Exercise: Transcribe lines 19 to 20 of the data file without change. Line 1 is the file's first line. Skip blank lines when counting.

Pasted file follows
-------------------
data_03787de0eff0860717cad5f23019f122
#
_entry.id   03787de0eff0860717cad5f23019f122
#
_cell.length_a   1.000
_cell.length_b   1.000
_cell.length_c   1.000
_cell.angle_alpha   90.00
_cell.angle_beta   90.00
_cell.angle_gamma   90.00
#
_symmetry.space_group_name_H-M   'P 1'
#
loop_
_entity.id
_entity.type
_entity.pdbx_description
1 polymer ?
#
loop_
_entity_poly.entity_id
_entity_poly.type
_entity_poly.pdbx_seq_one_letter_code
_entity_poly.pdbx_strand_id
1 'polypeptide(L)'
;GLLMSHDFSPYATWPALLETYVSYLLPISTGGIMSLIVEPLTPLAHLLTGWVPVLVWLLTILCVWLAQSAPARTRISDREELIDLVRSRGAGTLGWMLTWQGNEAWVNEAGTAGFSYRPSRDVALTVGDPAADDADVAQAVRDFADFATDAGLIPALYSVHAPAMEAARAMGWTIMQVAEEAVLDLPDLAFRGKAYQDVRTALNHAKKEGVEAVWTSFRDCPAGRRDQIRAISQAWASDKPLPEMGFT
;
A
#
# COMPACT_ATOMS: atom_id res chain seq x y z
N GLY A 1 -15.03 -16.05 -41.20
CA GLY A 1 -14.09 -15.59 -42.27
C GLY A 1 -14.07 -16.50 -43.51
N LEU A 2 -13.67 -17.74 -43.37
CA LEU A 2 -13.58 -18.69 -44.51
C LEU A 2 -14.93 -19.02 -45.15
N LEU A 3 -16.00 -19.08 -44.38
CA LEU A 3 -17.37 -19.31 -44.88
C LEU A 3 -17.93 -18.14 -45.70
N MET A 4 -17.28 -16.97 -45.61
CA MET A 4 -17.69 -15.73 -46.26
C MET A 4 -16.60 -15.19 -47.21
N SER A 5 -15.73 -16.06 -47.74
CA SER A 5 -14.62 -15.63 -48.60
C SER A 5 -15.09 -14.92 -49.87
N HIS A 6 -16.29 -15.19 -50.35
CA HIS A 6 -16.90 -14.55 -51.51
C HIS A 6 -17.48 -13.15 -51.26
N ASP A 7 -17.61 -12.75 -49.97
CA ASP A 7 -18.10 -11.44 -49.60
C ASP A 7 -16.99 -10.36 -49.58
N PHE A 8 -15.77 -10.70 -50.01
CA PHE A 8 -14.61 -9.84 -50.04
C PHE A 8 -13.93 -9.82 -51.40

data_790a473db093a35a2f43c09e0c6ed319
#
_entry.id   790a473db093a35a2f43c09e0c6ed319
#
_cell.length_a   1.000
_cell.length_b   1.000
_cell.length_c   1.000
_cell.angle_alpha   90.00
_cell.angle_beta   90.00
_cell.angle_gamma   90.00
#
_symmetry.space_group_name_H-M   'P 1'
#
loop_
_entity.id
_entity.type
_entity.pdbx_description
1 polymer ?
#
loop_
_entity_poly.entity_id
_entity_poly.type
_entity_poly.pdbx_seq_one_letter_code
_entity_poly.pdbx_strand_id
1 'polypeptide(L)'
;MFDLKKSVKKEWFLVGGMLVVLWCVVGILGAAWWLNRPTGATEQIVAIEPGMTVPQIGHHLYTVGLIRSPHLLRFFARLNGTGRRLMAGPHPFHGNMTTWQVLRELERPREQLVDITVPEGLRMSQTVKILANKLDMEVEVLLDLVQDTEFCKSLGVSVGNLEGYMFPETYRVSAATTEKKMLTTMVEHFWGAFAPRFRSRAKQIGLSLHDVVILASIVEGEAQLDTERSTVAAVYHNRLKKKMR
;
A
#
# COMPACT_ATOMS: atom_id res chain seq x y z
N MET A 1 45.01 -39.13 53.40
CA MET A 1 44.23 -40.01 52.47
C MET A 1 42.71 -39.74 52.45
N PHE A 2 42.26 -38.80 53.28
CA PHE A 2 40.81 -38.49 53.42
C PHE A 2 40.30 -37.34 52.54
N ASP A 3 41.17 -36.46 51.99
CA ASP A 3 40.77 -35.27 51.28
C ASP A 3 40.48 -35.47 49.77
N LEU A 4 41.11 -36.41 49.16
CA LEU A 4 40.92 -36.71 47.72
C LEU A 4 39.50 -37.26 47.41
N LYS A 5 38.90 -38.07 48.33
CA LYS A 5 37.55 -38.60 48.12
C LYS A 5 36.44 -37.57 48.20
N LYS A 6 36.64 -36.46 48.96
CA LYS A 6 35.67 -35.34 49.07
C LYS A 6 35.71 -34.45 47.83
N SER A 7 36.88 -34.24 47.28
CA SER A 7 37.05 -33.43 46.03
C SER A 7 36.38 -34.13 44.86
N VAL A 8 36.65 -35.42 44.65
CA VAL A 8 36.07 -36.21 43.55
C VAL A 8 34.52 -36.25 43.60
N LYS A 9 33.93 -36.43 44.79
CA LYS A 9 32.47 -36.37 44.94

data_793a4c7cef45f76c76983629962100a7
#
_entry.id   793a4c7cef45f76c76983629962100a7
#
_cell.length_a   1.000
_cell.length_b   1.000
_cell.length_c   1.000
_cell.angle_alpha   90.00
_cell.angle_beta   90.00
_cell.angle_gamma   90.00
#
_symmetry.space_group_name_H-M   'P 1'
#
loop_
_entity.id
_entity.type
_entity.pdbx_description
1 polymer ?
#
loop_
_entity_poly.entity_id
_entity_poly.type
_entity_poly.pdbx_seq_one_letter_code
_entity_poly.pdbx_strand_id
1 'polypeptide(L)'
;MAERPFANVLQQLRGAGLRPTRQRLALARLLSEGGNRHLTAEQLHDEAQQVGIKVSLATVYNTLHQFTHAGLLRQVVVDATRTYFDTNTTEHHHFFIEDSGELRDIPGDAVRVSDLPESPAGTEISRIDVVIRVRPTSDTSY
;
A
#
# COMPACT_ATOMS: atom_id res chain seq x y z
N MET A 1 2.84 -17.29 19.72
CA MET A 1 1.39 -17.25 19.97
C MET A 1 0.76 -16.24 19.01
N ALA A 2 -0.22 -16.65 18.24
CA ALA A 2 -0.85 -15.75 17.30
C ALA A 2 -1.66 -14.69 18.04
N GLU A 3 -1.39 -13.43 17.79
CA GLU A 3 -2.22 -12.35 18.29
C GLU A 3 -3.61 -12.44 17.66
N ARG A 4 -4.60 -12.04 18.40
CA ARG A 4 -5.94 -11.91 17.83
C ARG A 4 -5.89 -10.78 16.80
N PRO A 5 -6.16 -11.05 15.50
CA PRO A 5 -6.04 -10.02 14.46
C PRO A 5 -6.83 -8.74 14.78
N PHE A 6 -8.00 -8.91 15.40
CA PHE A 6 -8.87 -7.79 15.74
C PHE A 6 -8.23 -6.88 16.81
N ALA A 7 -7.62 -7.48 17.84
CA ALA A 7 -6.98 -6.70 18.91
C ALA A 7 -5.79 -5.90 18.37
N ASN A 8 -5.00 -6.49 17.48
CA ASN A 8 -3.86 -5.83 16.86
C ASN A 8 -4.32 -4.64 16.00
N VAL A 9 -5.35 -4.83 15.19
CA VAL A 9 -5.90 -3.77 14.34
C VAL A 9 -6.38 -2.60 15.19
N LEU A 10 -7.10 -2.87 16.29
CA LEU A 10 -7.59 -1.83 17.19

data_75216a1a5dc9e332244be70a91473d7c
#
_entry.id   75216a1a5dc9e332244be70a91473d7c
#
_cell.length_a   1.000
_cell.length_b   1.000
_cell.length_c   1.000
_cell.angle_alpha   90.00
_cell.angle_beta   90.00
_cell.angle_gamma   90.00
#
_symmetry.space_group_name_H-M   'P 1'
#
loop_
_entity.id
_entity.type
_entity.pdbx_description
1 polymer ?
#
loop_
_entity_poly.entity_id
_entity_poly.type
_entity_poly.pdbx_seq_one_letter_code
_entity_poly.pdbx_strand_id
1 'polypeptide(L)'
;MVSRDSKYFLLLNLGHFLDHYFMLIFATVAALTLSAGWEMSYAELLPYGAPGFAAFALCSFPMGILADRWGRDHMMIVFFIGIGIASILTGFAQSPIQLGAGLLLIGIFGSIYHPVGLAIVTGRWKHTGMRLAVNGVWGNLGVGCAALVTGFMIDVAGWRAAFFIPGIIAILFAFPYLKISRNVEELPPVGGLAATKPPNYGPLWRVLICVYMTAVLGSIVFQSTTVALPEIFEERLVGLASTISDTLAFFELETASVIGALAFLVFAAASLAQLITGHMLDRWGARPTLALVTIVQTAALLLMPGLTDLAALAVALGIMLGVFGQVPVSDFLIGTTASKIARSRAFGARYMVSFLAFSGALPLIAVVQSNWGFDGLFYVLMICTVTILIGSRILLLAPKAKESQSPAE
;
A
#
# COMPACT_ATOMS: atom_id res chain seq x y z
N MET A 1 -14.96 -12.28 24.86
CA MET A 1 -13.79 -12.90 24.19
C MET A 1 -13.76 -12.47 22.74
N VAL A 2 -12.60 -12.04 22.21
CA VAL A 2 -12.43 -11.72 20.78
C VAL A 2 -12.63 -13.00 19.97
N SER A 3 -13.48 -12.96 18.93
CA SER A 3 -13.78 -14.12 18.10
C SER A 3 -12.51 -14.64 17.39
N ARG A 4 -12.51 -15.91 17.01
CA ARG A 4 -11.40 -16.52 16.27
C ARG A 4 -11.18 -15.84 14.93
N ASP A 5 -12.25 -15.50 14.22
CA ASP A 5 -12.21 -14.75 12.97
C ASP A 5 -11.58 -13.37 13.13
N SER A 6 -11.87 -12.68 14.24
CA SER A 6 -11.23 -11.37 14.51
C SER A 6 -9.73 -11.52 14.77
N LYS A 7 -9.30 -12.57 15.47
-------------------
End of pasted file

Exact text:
#
loop_